Monday, July 23, 2012

Demographics without a Dividend

There are some common issues highlighted in almost all political, corporate and intellectual discourse in India regarding the economic growth and development of the nation. On one hand, while it is a general consensus that India’s greatest advantage viz-a-viz its peers in the developing countries’ bracket is the world’s highest working age population,  on the other, almost everyone agrees that we need massive investments in education, infrastructure and healthcare to uplift millions out of poverty. However, there is one critical factor at the base of these two issues which, till around 15 years back was prevalent in government policy as well as general educated discourse but has disappeared since then. It is our burgeoning population and the high population growth rate which, if not controlled immediately, can derail the country’s dream of inclusive growth and poverty alleviation forever. There are some concrete reasons behind this argument.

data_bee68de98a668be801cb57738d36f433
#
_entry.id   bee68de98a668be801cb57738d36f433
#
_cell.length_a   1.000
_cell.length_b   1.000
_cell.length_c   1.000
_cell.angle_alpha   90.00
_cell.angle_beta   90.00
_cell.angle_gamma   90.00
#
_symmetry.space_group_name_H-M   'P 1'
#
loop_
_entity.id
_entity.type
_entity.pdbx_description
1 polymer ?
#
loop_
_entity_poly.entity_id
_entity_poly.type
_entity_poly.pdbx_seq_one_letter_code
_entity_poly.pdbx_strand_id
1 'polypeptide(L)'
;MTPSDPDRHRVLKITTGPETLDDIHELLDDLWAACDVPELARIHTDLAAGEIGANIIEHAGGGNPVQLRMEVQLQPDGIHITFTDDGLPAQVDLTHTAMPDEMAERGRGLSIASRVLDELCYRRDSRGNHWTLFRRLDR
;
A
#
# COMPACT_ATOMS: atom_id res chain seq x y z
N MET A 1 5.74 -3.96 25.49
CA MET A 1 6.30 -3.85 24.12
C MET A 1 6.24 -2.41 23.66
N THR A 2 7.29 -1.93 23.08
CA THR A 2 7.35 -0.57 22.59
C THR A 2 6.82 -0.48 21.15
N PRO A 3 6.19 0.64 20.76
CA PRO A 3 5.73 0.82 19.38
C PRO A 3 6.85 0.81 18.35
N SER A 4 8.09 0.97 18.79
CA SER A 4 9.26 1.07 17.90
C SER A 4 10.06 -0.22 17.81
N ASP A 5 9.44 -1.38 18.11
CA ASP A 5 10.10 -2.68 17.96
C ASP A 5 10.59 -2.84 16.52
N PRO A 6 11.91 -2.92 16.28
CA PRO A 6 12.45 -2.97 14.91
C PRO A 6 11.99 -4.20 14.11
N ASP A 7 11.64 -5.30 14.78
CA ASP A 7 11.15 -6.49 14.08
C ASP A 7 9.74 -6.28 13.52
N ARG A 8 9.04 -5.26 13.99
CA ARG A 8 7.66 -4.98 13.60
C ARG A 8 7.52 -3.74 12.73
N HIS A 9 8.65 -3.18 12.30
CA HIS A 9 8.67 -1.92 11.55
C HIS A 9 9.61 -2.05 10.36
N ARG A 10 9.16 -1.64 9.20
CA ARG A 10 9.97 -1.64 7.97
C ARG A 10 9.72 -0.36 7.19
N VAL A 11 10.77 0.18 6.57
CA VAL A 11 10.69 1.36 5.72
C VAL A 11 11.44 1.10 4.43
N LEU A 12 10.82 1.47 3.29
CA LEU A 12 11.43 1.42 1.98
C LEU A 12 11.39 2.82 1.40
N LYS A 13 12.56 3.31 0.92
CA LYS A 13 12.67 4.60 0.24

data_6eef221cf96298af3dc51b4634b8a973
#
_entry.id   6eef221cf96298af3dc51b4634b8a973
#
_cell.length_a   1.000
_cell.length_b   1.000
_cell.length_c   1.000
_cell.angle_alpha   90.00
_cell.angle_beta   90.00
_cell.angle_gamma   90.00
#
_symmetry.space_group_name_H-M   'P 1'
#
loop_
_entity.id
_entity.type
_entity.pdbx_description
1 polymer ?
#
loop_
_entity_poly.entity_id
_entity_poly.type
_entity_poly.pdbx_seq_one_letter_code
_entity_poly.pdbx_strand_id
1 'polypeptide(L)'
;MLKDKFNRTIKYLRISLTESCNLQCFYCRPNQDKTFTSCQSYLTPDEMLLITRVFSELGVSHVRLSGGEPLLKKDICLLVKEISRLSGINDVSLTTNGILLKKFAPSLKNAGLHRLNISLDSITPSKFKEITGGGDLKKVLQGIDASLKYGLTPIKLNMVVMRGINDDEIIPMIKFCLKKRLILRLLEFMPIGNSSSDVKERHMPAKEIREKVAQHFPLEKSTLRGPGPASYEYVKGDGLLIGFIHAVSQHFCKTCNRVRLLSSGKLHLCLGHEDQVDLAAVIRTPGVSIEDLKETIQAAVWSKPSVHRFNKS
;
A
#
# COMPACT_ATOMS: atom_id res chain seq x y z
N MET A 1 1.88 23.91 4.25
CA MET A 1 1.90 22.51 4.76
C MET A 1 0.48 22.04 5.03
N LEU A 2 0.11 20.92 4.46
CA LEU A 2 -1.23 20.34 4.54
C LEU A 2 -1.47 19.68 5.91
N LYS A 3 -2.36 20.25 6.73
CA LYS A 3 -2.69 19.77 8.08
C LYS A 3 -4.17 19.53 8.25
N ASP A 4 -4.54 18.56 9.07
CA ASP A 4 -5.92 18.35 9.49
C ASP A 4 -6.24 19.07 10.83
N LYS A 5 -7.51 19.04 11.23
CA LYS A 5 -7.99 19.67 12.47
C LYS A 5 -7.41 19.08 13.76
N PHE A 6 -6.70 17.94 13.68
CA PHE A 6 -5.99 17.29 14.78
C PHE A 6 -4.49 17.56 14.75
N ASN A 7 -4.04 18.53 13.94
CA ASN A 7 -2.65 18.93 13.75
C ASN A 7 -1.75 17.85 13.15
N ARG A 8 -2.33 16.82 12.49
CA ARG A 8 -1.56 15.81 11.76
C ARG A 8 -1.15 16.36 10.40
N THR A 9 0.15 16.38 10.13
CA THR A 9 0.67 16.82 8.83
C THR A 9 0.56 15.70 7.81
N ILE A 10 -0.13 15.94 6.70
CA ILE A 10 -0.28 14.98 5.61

As per the latest census results, the population of the country in the decade 2001 to 2011 grew by around 18.2% in absolute terms while it grew at around 18.5% in the previous decade. Now, India’s population in 1991 was 85 crore and it was almost 100 crore by 2001. Now, it stands at 120 crore. We have added 20 crore people in the last 10 years while we added 15 crore in the previous ten. In essence, we have added more than the total population of USA in the last twenty years. Here comes the worst part. Among the thirty largest nations in terms of land area, we have the highest area density of population, almost twice that of China’s. Now, for all the proponents of the so called ‘demographic dividend’, the only way a population can feed itself and live a bare minimum life standard as per UN standards is if there is a bread earner in every household. Despite India’s family oriented structure, even if we assume a very rough estimate of 6-7 persons per household, we require atleast a working population of 17-18 crore. Herein lies the reality check.